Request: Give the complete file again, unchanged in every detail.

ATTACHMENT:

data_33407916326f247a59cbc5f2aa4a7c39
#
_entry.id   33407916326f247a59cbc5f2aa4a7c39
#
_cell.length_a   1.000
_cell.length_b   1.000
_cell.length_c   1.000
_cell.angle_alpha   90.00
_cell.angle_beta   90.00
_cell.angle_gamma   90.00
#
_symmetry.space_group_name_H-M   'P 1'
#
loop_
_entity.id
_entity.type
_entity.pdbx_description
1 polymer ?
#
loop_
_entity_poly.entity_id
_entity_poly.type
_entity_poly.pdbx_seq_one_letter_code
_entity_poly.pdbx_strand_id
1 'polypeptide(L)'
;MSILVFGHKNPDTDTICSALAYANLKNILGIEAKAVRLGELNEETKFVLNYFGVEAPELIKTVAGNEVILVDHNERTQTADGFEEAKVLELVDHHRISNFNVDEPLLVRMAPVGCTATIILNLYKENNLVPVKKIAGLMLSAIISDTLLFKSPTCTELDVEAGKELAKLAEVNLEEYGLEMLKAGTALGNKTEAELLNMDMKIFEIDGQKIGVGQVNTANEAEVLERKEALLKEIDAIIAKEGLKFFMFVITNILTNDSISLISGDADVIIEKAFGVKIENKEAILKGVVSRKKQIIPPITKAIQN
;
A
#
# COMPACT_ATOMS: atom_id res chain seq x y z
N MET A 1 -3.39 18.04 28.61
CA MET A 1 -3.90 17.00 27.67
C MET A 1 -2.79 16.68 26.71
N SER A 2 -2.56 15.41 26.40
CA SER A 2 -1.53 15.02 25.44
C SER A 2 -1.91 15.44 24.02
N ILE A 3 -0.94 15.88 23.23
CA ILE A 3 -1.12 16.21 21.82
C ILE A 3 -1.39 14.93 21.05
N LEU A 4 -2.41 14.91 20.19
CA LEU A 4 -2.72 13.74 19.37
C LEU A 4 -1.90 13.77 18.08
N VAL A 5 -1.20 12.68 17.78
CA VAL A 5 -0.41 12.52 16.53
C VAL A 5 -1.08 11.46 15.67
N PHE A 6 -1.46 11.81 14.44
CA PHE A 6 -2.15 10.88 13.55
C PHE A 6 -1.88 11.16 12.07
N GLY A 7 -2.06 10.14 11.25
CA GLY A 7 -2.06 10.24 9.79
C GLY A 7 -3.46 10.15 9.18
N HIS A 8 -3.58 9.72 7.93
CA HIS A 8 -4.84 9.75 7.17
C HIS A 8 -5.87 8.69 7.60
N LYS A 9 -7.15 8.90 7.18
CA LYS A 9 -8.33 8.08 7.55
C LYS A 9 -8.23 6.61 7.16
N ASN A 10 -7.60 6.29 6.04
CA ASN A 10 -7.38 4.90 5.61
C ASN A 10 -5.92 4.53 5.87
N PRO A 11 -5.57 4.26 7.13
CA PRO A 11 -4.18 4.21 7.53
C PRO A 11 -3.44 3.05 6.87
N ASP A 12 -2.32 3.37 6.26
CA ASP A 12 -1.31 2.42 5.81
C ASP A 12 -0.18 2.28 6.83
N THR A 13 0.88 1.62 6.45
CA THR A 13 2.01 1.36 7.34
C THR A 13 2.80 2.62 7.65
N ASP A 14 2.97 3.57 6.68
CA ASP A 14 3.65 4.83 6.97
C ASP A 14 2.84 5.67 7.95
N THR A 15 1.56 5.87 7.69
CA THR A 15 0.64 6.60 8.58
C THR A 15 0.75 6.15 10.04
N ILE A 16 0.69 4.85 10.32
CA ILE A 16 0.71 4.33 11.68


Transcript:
data_33407916326f247a59cbc5f2aa4a7c39
#
_entry.id   33407916326f247a59cbc5f2aa4a7c39
#
_cell.length_a   1.000
_cell.length_b   1.000
_cell.length_c   1.000
_cell.angle_alpha   90.00
_cell.angle_beta   90.00
_cell.angle_gamma   90.00
#
_symmetry.space_group_name_H-M   'P 1'
#
loop_
_entity.id
_entity.type
_entity.pdbx_description
1 polymer ?
#
loop_
_entity_poly.entity_id
_entity_poly.type
_entity_poly.pdbx_seq_one_letter_code
_entity_poly.pdbx_strand_id
1 'polypeptide(L)'
;MSILVFGHKNPDTDTICSALAYANLKNILGIEAKAVRLGELNEETKFVLNYFGVEAPELIKTVAGNEVILVDHNERTQTADGFEEAKVLELVDHHRISNFNVDEPLLVRMAPVGCTATIILNLYKENNLVPVKKIAGLMLSAIISDTLLFKSPTCTELDVEAGKELAKLAEVNLEEYGLEMLKAGTALGNKTEAELLNMDMKIFEIDGQKIGVGQVNTANEAEVLERKEALLKEIDAIIAKEGLKFFMFVITNILTNDSISLISGDADVIIEKAFGVKIENKEAILKGVVSRKKQIIPPITKAIQN
;
A
#
# COMPACT_ATOMS: atom_id res chain seq x y z
N MET A 1 -3.39 18.04 28.61
CA MET A 1 -3.90 17.00 27.67
C MET A 1 -2.79 16.68 26.71
N SER A 2 -2.56 15.41 26.40
CA SER A 2 -1.53 15.02 25.44
C SER A 2 -1.91 15.44 24.02
N ILE A 3 -0.94 15.88 23.23
CA ILE A 3 -1.12 16.21 21.82
C ILE A 3 -1.39 14.93 21.05
N LEU A 4 -2.41 14.91 20.19
CA LEU A 4 -2.72 13.74 19.37
C LEU A 4 -1.90 13.77 18.08
N VAL A 5 -1.20 12.68 17.78
CA VAL A 5 -0.41 12.52 16.53
C VAL A 5 -1.08 11.46 15.67
N PHE A 6 -1.46 11.81 14.44
CA PHE A 6 -2.15 10.88 13.55
C PHE A 6 -1.88 11.16 12.07
N GLY A 7 -2.06 10.14 11.25
CA GLY A 7 -2.06 10.24 9.79
C GLY A 7 -3.46 10.15 9.18
N HIS A 8 -3.58 9.72 7.93
CA HIS A 8 -4.84 9.75 7.17
C HIS A 8 -5.87 8.69 7.60
N LYS A 9 -7.15 8.90 7.18
CA LYS A 9 -8.33 8.08 7.55
C LYS A 9 -8.23 6.61 7.16
N ASN A 10 -7.60 6.29 6.04
CA ASN A 10 -7.38 4.90 5.61
C ASN A 10 -5.92 4.53 5.87
N PRO A 11 -5.57 4.26 7.13
CA PRO A 11 -4.18 4.21 7.53
C PRO A 11 -3.44 3.05 6.87
N ASP A 12 -2.32 3.37 6.26
CA ASP A 12 -1.31 2.42 5.81
C ASP A 12 -0.18 2.28 6.83
N THR A 13 0.88 1.62 6.45
CA THR A 13 2.01 1.36 7.34
C THR A 13 2.80 2.62 7.65
N ASP A 14 2.97 3.57 6.68
CA ASP A 14 3.65 4.83 6.97
C ASP A 14 2.84 5.67 7.95
N THR A 15 1.56 5.87 7.69
CA THR A 15 0.64 6.60 8.58
C THR A 15 0.75 6.15 10.04
N ILE A 16 0.69 4.85 10.32
CA ILE A 16 0.71 4.33 11.68